Best ETFs For Stocks & Shares ISA

Hi all,

I wanted to see if some of you more experienced investors could provide some advice.

I’m 21 and I’ve just opened up my first stocks and shares ISA with Freetrade and deposited my first sum of money to get started. My next step I believe will be to choose my ETF. Currently, I’m thinking to go with the S&P 500 as I’ve read it has a decent average return of around 10% annually.

Would you agree this is a good decision or are there other ones worth considering?

Any advice is much appreciated.

Hi Jack, congrats on starting your investment journey nice and early.
What you choose to invest in really depends on how interested you are in economics and financial markets. If you’re after a decent return over a long time but have other hobbies that take up your time then passive investing could be the way for you. Here’s a topic where the community has discussed some passive portfolios

If you want to get above average returns then you will need to invest some time to research where the best opportunities are. This is when you start to think about countries, sectors , themes that might see better returns than the average. It took me over 6 months to get to a stage where I felt confident in taking a more active approach in my investments (of course I was genuinely interested in the markets). Until I reached that point I stuck to a simple portfolio which consisted in ETFs that tracked some of the major indexes like the S&P 500, FTSE All World, FTSE 100 etc. Edit: Of which a large chunk is still in passive funds.

Lots of users have asked questions about where to get started so you can read some more topics in

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I’d like to point out here that passive investing beats almost every active investor over the long-run. Claiming that active investing and research generally leads to higher than market returns wouldn’t be correct.

So, for most people, it would be advisable to just stick to ETFs.

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I think passive investing should make up some or all of almost everyone’s portfolio and it’s definitely a good place to start.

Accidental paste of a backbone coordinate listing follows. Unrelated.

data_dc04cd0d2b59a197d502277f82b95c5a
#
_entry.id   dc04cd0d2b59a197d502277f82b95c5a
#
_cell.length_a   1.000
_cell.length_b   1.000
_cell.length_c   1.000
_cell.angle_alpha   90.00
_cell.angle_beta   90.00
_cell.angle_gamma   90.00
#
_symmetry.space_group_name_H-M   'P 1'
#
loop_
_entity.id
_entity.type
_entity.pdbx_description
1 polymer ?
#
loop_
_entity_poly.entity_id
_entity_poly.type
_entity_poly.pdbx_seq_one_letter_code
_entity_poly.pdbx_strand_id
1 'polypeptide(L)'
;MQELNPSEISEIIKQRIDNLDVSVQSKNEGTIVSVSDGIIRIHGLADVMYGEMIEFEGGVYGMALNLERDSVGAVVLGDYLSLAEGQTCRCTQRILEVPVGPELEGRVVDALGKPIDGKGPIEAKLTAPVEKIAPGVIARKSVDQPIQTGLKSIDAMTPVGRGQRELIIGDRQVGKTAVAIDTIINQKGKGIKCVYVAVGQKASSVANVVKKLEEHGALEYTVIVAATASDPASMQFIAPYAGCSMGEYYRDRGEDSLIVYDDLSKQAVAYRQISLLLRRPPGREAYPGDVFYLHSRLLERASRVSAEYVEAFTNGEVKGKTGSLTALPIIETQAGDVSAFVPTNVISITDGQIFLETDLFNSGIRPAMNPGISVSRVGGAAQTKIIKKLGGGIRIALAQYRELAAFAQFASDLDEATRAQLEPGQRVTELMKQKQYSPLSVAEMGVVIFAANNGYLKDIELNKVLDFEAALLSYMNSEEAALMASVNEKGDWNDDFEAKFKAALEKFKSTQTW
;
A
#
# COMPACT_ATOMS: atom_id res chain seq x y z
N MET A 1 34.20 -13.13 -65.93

However I think the idea it beats almost every active investor is down to fees and trading cost so with freetrade you’ve got a decent chance of beating the returns on passive investing. You just need a combination of a disciplined approach and a bit of luck.

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Going back to the original question though I think you’ve got the right idea, a S&P 500 tracker or something like the vanguard world etf is probably the best place to start. For me personally I went from there to more regional/ thematic ETFs and investment trusts then onto individual stocks as I learnt more and got more comfortable with investing. It just depends how much time you want to put in really.

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It’s a cliche but I’ve always thought a diverse portfolio is a good portfolio.
It depends how much is being invested on how diverse a portfolio can be but there is room it may be worth investing in more than one ETF to steady out dips, yield dividends & / or make the most of more specific areas that could grow.

Not financial advice, just an opinion, I’m a noob just look at my portfolio :grinning_face_with_smiling_eyes:

Hi @jackparry, SP500 EFT is a good choice to start. Consider Vanguard or Blackrock ETFs for that, and think about the fees you pay for it. You are young, so invest all in equity ETFs, in the long run they will outperform bond. Consider High Yield ETFs only if you want to build income, but with the current low yields, don’t bother on other corporate bonds or even less, treasuries. I suggest you look at some Emerging Market funds, the more they are diversified the best. SP500 if technology heavy index, so you might want to get other exposure somewhere else. Hope this help…of course buy “passive”, unless you are thinking or something exotic or risky where an active manager can generate alpha. In the US market, an ETF will do the job.

I’ve seen mixed arguments on this.

Some seem to say if you are investing small amounts, you should stick to 3-4 funds if that, as a maximum.

Others seem to say it doesn’t really matter as long as you’re not going over like 15+ (apparently at 20+ the benefits of diversification flatline anyway). Because, even if it is small amounts spread out, you should still be getting gains overall at the end of it (if all goes well).

I’m not sure what to think about it myself at the moment, because I’m one of those who can only invest what many people would say is a trivial amount, so personally I’m worried I might be spreading my own investments too thin (my own target is 15 total, 13 equities, 2 bonds).

It would be nice if there were a consensus on this.

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